The Law evidences a conservation mindset in two statutes. The first, Deuteronomy 22.6, 7, counsels us to be wise in harvesting eggs from a bird’s nest. We may take the eggs and young, but not the mother. That way we conserve the life-giving creature for having more offspring. Deuteronomy 20.19, 20 forbids cutting down the fruit trees of one’s enemy. They are there to provide food, and should not be plundered for merely practical purposes.
Other statutes in the Law of God counsel wise use of the land, so that fields are not exhausted, nor their fruit-bearing plants prematurely harvested. The practices of farmers in our day of rotating crops, spreading lime and manure, planting nitrogen-rich plants, and allowing fields to lie fallow for a season derive from an innate knowledge of the very sensible instructions in God’s Law concerning this aspect of His creation.
Creation is filled with beauty, rich with potential for supplying human needs, abounding in wisdom and wonder; yet it can be delicate when abused or misused. We don’t need to look very far to see the travailing and hear the groaning of the reconciled-but-not-yet-restored creation. Each of us must consider what we can do within our own spheres of influence.
Here is not the place to detail the many opportunities available to us to restore the reconciled world of creation so that the goodness of God can abound in the land of the living. But let me suggest some ways you can engage in this aspect of the work of restoration that can bring more beauty, delight, and order to your part of the creation.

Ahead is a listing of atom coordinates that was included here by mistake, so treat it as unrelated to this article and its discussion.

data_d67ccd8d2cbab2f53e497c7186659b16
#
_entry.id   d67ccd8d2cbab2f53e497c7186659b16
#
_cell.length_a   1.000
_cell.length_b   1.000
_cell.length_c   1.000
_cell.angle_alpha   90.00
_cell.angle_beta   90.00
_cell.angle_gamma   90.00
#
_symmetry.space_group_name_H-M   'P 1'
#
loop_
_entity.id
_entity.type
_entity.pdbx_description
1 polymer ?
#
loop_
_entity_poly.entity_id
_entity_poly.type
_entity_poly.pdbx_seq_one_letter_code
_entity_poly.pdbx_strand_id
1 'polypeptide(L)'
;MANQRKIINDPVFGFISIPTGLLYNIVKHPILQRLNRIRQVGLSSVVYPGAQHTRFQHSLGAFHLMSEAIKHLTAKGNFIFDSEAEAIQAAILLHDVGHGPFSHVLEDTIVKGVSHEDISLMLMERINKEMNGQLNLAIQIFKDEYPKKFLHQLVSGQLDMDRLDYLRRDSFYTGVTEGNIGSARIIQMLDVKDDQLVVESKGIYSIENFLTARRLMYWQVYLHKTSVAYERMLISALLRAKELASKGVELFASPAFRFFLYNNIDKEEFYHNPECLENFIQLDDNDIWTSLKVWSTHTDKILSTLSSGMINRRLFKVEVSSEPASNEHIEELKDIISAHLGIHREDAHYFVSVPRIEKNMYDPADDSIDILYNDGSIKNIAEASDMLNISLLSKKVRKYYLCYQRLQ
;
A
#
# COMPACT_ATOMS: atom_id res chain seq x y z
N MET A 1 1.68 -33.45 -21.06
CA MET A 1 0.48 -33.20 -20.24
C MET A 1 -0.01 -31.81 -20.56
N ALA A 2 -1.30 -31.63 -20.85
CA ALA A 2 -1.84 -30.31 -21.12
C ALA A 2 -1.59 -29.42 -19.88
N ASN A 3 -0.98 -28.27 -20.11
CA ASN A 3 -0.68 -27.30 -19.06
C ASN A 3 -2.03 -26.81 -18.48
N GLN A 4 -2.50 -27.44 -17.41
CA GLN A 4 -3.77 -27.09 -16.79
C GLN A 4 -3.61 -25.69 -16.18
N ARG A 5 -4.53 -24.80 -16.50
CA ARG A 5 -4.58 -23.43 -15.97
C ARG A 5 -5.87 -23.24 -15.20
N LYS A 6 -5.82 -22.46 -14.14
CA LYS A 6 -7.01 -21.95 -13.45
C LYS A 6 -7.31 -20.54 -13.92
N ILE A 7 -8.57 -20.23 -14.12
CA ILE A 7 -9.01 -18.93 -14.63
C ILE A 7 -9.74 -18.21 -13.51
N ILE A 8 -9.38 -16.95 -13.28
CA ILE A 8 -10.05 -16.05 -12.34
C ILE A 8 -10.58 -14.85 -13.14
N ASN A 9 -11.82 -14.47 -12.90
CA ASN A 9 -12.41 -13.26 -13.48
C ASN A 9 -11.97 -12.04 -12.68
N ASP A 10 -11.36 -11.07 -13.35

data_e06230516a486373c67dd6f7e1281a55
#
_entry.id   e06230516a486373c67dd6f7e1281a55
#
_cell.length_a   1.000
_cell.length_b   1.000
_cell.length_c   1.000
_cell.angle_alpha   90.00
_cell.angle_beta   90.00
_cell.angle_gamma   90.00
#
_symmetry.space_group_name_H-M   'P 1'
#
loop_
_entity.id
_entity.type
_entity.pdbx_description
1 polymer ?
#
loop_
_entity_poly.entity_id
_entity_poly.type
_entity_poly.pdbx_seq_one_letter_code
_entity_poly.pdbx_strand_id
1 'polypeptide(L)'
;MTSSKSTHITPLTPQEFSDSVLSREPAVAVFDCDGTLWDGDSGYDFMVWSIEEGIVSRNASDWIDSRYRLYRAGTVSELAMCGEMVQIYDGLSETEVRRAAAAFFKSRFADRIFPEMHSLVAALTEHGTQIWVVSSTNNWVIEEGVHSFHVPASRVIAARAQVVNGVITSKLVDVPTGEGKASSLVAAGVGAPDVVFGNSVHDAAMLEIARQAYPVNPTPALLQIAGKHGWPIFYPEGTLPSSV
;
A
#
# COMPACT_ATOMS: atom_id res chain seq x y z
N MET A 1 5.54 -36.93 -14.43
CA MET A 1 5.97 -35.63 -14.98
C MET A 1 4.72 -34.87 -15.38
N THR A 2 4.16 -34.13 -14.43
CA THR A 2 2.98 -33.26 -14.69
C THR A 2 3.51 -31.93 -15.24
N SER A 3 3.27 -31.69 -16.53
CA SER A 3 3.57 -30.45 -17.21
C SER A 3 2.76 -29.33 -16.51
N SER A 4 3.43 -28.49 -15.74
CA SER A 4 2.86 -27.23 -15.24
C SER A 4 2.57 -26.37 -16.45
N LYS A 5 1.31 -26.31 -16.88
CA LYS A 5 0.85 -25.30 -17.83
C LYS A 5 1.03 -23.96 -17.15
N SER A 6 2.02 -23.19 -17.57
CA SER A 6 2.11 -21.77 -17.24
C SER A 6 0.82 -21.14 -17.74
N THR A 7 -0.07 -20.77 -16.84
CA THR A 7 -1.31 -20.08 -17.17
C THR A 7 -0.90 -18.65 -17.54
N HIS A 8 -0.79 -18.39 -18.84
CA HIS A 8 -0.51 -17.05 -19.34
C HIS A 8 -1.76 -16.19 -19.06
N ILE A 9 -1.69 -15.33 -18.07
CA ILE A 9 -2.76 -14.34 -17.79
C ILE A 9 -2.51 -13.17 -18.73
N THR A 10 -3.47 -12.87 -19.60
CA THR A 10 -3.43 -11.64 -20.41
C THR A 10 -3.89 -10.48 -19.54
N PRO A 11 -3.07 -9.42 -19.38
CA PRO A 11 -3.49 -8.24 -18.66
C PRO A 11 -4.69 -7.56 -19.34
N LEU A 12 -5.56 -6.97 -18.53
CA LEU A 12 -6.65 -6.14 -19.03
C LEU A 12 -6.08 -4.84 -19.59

First, make an inventory of the opportunities for creation-care available to you. What about your dwelling place? What could you plant or do to bring more beauty to your own patch of earth? How about in your neighborhood or community? Are there any local organizations devoted to creation-care that you might join, or in whose work you might participate?
Second, make an effort to learn the names of things – birds, bugs, trees and shrubs, clouds, stars, topographical features. All the things of creation have names, and the names teach us about them and their place in the created order. Try to learn something about one aspect of creation each month. Take pictures for a notebook or album. Read articles on the Internet. Write down your own observations, and what you think about as you ponder these creatures.
Finally, follow the example of Jesus, and talk with others about the lessons of creation for life in the Kingdom of God. Jesus often used aspects of the creation to enrich our understanding the Kingdom of God. Surely we can learn to do the same. By so doing, we cultivate respect and awareness of the creation, and we create opportunities for talking about the Creator, Who loves His world so much that He gave His only-begotten Son to redeem and reconcile it for His glory.
Our work of restoring the world includes the world of creation. If we all take a small part in that effort, we can make a big difference toward restoring the goodness of God to the land of the living.
1. What would you include in your creation inventory?
2. Why is using creation for beauty a way of pointing to the Lord?
3. What can you do to become more consistently involved in restoring the creation?
Next Steps – Preparation: Prepare your own creation inventory, and beginning praying for ways to work restoratively on each item.
T. M. Moore
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This is part 2 in the series, Restoring the Reconciled World. All installments in this series may be downloaded for further study by clicking here.
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Except as indicated, Scripture taken from the New King James Version. © Copyright 1982 by Thomas Nelson, Inc. Used by permission. All rights reserved.
- T.M. Moore
- June 8, 2020
The groaning creation is waiting.
The Need for Restoration (7)